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With the pending release of the book trailer for my series, The
Noricin Chronicles,
I am looking for suggestions about places to
post the trailer.  Obviously I'll be putting it on YouTube, Facebook,
here on Published Authors and on the remaining Ning Networks, but I was
just wondering if anyone knew of any sites specifically for the
use of book trailers.  Imagine if Scribd and YouTube were to breed -
that's kinda what I'm interested in finding.

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I may be wrong, but I understand that Amazon now offer a video trailer for books they sell(UK and or US?)
Place the video on YouTube and use the YouTube embed code to have the video follow the book; blog postings, reviews sites, marketing platforms, ecommerce sites, etc. Try to avoid hyperlinks that will pull users to the video and away from the current content, especially ecommerce sites. Try to do the same with other marketing materials. The more you bring TO the customer means more interaction, higher conversion and strengthened brand loyalty.

Chris Glennon
SmartSymbols Book Marketing Platform
Thanks!!!
Hey guys, I've started a list of Book Trailer sites on Scribd, so please check it out and if you know of any others for me to add, just let me know!!!
Is it possible to make your own instead of going to a publication site? I'd like to grab a camera and film my own, place it on youtube and go from there. I have the whole thing in my head but I don't know if a production company would do it the way I want it. I'm a bit of a control freak.
Kim, I made both of the trailers (http://www.youtube.com/user/marksheldon1221) I have done so far by myself using nothing but Photoshop and iMovie. I just had one friend write the music, and another do the voice over for the first one, but everything else I did myself. I say, if you have the vision, the tools, and the resources, go for it! You'll save yourself a lot of money and know that you are getting the vision that you want to express.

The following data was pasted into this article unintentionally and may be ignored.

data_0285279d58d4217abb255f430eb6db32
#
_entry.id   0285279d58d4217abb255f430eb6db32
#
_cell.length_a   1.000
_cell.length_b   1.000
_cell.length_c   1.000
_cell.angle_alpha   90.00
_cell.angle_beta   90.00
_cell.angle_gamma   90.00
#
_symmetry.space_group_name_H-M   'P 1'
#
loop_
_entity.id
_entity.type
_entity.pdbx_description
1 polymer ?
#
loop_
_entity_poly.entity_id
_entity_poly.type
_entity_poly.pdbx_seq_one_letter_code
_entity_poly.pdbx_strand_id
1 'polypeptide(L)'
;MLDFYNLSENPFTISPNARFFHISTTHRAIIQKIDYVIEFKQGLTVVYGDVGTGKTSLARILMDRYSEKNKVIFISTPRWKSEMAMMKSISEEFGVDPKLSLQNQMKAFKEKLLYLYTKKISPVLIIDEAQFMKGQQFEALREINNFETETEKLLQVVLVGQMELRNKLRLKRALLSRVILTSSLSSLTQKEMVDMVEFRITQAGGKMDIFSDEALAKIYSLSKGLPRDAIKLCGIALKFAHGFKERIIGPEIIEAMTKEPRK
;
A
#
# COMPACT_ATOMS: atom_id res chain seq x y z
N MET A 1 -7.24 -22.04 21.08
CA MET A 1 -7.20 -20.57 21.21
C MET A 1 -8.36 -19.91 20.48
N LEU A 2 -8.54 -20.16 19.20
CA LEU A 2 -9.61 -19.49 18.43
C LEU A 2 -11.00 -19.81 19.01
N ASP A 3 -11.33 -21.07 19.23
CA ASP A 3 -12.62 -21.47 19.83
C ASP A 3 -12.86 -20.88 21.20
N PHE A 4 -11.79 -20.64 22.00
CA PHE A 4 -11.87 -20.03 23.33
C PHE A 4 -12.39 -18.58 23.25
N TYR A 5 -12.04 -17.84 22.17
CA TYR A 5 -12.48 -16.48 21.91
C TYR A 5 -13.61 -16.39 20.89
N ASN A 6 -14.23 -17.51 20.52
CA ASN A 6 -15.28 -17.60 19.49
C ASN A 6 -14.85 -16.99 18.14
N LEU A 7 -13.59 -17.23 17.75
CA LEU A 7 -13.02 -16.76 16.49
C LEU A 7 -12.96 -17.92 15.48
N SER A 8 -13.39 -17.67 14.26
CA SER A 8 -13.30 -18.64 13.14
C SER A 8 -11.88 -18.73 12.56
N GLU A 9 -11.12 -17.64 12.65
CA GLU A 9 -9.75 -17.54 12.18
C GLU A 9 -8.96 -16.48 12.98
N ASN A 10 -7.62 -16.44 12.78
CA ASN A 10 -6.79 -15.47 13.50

cool!!! I want to have a few sword fight scenes, I have a friend who's a swordsman, and a few other things. I'll need the music and voice over of course. Can I use any music or is there 'free' music out there that I can use? Or do I need permission to use someone's music? And can I make it before the book is published? I'm going to publish my book either traditional or e-publish. And thanks!!
I checked out your trailer, it looks really good. And your book looks interesting. If I were to send you my email address, would you be willing to give me a quick step by step instructional on how you did this and I'll post it on my blog for others, and me, to use? I think folks could really find it useful. I know I could. Thanks.
Be very careful with music. There are several sites that offer "royalty free," much like Stock Image offers "royalty free" images, but you need to read the fine print extremely carefully, to make sure there aren't any loopholes that will come back to haunt you. If you're going to use music from somewhere other than one of those sites, you most definitely need to get permission. Even classical music is dangerous, because someone, somewhere, owns the copyright on the recording/performance, even if the music itself is in the public domain.

That's why I would recommend having someone write something for you - you know where it came from, who it came from, and you can get a specific written agreement that you are free to use the music for your trailers. Not only that, but it will be specifically tailored to your trailer and people will not have any previous associations with the music that will distract them from the trailer.

I am in the pre-publication stage of my books, and putting the trailers out has undeniably helped me. I have gotten several responses from people saying that seeing the trailers made them want to read my books, where the summary blurb I had released hadn't really caught their attention. So I would say definitely put it up beforehand. There are very few ways it can hurt you (namely, if you make a bad trailer), and a number of ways that it can help you.